On Tuesday, registered voters in North Adams will be asked to consider the first Proposition 21Ž2 override in the city’s history. As expected, the measure has created a great deal of controversy. Its backers say that passage of the override is necessary to balance the city’s finances, and maintain city services at current levels. Its opponents point out that North Adams is not a wealthy community, that the city needs to rein in spending anyway, and that they’ve been taxed enough. Along the way, there has been debate between current Mayor Richard J. Alcombright and former Mayor John Barrett III about how bad the city’s finances really are. Signs both for and against the override have been placed on people’s lawns.
This discussion is both good and healthy. In some municipalities, local politics are treated with either disinterest, suspicion, or ennui by many residents. Some politicians count on that to ram the measures that they want through the appropriate boards into law. Judging by the debate over this measure, that’s not the case in North Adams. The ongoing debate shows that people really care about the future of their city, no matter what side that they are on. That’s what democracy is supposed to be all about.
But let’s get to the bottom line. No matter which side you’re on, it’s clear that the city’s finances are not in good shape. Revenues and expenditures have to balance in order for North Adams to move forward. Judging from the debate, it appears that the current and former mayors have different ways of looking at the balance sheet. This is understandable when you consider that the former mayor served the city for 26 years, while the office’s current occupant, who comes from a banking background, is completing the second year of his first term.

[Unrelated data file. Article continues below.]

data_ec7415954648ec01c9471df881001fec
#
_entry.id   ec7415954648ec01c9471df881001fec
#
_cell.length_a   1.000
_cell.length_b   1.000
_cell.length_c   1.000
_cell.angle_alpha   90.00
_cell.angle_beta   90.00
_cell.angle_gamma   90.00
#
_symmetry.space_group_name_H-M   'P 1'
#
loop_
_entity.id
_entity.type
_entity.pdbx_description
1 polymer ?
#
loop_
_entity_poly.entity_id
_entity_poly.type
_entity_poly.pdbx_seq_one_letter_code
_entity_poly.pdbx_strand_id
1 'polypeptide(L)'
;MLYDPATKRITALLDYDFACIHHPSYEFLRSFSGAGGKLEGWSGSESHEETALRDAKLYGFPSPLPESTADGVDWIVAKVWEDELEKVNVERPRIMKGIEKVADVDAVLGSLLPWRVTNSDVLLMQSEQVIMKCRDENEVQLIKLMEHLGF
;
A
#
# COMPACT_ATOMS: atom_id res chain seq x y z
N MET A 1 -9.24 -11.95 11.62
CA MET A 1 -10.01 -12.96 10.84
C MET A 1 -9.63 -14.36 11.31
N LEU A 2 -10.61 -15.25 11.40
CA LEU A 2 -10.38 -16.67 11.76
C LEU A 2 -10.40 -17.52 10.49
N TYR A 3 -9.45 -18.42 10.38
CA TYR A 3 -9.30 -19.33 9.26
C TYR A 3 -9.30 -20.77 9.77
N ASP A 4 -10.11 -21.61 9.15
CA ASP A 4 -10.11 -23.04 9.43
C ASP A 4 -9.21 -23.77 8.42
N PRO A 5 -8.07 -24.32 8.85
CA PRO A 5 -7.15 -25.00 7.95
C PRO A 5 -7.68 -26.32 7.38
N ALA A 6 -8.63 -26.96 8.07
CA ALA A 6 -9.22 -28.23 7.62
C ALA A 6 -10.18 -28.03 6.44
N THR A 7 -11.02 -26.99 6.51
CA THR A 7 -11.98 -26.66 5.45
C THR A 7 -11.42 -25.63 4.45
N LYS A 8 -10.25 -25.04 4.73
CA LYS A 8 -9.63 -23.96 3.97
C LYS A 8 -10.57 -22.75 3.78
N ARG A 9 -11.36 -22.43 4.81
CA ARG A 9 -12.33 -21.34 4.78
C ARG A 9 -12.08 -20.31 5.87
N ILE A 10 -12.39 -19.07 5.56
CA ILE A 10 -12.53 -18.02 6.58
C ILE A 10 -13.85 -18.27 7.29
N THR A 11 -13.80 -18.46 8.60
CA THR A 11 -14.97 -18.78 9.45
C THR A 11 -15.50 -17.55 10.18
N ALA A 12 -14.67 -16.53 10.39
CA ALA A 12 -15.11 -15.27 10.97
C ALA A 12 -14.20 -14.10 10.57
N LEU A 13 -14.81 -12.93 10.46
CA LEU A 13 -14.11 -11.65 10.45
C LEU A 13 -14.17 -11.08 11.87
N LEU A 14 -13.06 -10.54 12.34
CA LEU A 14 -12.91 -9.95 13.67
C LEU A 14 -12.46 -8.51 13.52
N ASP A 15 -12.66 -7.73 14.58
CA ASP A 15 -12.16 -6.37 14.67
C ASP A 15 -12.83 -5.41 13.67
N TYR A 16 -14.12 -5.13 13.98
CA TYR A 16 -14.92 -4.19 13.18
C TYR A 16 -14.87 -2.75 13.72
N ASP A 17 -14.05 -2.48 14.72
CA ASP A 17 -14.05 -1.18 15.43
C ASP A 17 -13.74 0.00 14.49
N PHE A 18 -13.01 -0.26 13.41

This debate shouldn’t be about who is/was a better financial manager for the city. That’s missing the point. What’s clear is that no matter how you look at the numbers, the old method of using the city’s cash reserves to lower the tax rate won’t work this year. There is currently only $163,000 in the city’s free cash account, according to Alcombright. To make matters worse, the state has cut $3.2 million in aid to the city over the last four budget cycles. Yes, North Adams is a poor city, and yes people have been taxed enough. But the city needs the increased levy capacity if it ever hopes to grow. No municipality can function long term when its revenue and expenses are out of kilter. Private individuals and commercial enterprises can reduce their budgets when revenues get tight. But the public sector doesn’t operate that way. Every municipality has fixed costs that have to be filled no matter how low the revenue stream goes. Even when state aid is slashed those bills have to be paid.
A lot of numbers have been tossed around, and it’s been reported that a whole series of draconian cuts will occur, especially within the school system, if the override doesn’t pass. Opponents of the override have criticized the proponents for using scare tactics to justify their position. We’re not exactly sure what would happen should the override fail to pass, but it’s obvious that funding is going to have to be cut somewhere, no matter what the numbers say.
Under the current conditions, and as a one time measure, a Proposition 21Ž2 override is the right way to go. The Transcript supports the passage of the Proposition 21Ž2 override in North Adams.